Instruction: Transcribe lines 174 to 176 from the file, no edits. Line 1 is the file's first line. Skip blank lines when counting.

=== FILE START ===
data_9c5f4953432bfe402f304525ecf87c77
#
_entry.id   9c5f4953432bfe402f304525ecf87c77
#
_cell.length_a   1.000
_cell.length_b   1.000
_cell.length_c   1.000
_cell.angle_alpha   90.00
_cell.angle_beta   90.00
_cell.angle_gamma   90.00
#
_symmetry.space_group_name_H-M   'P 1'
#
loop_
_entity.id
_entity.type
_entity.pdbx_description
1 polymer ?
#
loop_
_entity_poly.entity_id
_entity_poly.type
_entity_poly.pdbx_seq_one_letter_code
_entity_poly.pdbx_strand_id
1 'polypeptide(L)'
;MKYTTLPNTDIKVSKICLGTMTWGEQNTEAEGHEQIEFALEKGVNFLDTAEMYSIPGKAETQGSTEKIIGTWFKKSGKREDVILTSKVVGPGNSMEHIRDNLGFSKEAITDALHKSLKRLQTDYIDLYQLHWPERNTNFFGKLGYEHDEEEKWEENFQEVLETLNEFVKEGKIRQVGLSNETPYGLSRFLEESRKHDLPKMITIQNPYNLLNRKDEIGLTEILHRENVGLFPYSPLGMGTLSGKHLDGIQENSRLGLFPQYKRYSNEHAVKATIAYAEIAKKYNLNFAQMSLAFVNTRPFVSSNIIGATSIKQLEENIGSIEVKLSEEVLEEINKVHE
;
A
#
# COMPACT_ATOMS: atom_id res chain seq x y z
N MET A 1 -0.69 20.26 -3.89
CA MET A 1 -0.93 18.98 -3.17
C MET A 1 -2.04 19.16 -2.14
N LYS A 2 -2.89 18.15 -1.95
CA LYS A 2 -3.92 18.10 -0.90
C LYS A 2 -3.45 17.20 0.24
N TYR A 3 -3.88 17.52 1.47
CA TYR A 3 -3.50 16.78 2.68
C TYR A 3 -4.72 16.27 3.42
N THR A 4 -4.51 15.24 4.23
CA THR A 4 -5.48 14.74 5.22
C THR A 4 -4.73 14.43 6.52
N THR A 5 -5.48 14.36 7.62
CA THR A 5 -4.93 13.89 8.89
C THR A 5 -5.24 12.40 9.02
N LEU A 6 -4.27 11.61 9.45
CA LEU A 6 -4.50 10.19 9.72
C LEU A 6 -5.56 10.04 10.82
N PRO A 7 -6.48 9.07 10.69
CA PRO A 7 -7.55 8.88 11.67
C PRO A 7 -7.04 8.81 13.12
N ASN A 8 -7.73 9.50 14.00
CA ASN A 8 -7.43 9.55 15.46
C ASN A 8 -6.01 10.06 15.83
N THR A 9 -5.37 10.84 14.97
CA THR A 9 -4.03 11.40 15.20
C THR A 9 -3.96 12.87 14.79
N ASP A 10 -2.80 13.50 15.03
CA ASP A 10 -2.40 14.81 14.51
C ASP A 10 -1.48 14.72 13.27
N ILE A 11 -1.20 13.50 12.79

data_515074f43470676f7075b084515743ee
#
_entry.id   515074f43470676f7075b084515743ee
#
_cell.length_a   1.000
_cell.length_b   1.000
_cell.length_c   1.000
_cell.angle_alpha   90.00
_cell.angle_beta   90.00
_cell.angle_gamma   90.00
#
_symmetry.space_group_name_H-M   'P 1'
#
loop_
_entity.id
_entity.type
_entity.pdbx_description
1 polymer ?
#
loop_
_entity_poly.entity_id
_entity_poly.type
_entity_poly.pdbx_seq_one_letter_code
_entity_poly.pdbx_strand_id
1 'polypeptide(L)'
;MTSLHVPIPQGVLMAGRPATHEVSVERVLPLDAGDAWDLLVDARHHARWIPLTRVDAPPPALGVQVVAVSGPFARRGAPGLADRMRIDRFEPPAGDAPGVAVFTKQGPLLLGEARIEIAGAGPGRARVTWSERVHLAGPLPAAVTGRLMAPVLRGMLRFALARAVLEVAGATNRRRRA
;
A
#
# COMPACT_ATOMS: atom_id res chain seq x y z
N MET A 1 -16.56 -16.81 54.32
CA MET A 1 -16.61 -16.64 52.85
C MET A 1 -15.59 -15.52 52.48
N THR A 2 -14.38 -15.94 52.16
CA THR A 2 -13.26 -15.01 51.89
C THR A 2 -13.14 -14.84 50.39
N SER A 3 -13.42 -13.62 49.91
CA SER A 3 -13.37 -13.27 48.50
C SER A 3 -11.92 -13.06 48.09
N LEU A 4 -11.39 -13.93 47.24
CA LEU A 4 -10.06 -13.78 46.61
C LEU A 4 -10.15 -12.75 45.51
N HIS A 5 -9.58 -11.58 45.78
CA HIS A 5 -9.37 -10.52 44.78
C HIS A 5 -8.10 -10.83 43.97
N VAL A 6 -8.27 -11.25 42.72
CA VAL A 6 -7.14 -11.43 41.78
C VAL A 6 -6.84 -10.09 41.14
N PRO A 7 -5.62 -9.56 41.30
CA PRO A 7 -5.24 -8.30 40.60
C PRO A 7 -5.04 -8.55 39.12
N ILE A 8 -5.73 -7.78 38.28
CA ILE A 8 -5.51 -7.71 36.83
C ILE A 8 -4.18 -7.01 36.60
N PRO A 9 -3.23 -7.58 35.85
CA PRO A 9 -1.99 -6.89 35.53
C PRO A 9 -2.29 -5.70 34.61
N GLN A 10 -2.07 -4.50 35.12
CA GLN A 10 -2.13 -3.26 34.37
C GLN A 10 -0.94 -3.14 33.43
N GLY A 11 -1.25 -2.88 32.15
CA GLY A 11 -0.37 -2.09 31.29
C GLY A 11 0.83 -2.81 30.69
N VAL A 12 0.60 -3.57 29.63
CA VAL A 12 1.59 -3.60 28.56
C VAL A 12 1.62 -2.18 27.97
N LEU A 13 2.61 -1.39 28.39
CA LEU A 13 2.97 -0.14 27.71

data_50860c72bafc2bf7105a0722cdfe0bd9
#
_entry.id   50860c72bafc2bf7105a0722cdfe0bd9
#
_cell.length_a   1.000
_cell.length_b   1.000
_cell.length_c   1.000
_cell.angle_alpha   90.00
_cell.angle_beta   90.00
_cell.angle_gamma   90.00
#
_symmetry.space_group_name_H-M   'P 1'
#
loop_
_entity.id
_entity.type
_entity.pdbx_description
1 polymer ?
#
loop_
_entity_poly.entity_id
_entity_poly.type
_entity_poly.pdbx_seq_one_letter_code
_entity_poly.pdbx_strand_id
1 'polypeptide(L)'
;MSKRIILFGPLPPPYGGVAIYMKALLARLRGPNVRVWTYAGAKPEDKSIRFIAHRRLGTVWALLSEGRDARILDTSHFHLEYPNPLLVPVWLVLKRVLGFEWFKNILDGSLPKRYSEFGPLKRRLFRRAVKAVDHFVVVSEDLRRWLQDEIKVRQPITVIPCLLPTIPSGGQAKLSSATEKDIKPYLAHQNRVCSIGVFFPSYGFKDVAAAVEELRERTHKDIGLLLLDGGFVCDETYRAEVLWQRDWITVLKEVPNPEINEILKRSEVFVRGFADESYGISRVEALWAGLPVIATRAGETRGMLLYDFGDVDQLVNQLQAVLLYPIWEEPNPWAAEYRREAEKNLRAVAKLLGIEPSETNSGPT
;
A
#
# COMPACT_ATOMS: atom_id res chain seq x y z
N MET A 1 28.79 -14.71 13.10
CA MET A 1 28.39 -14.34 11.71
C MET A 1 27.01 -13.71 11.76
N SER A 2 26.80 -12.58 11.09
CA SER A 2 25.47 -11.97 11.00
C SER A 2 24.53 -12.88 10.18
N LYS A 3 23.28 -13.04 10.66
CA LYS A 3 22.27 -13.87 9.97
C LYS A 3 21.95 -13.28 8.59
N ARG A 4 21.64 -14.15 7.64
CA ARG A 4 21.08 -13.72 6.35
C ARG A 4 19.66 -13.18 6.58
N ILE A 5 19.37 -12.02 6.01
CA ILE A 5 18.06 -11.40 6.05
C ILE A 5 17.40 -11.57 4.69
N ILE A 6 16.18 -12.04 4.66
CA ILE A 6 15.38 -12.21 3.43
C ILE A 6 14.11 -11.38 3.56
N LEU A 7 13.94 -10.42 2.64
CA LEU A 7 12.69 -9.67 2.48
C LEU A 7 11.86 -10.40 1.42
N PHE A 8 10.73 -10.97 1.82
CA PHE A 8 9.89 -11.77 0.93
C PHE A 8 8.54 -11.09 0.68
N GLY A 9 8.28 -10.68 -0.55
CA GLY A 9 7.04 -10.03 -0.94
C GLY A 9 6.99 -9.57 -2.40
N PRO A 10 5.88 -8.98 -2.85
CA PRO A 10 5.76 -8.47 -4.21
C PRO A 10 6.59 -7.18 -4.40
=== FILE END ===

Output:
C ILE A 5 17.40 -11.57 4.69
N ILE A 6 16.18 -12.04 4.66
CA ILE A 6 15.38 -12.21 3.43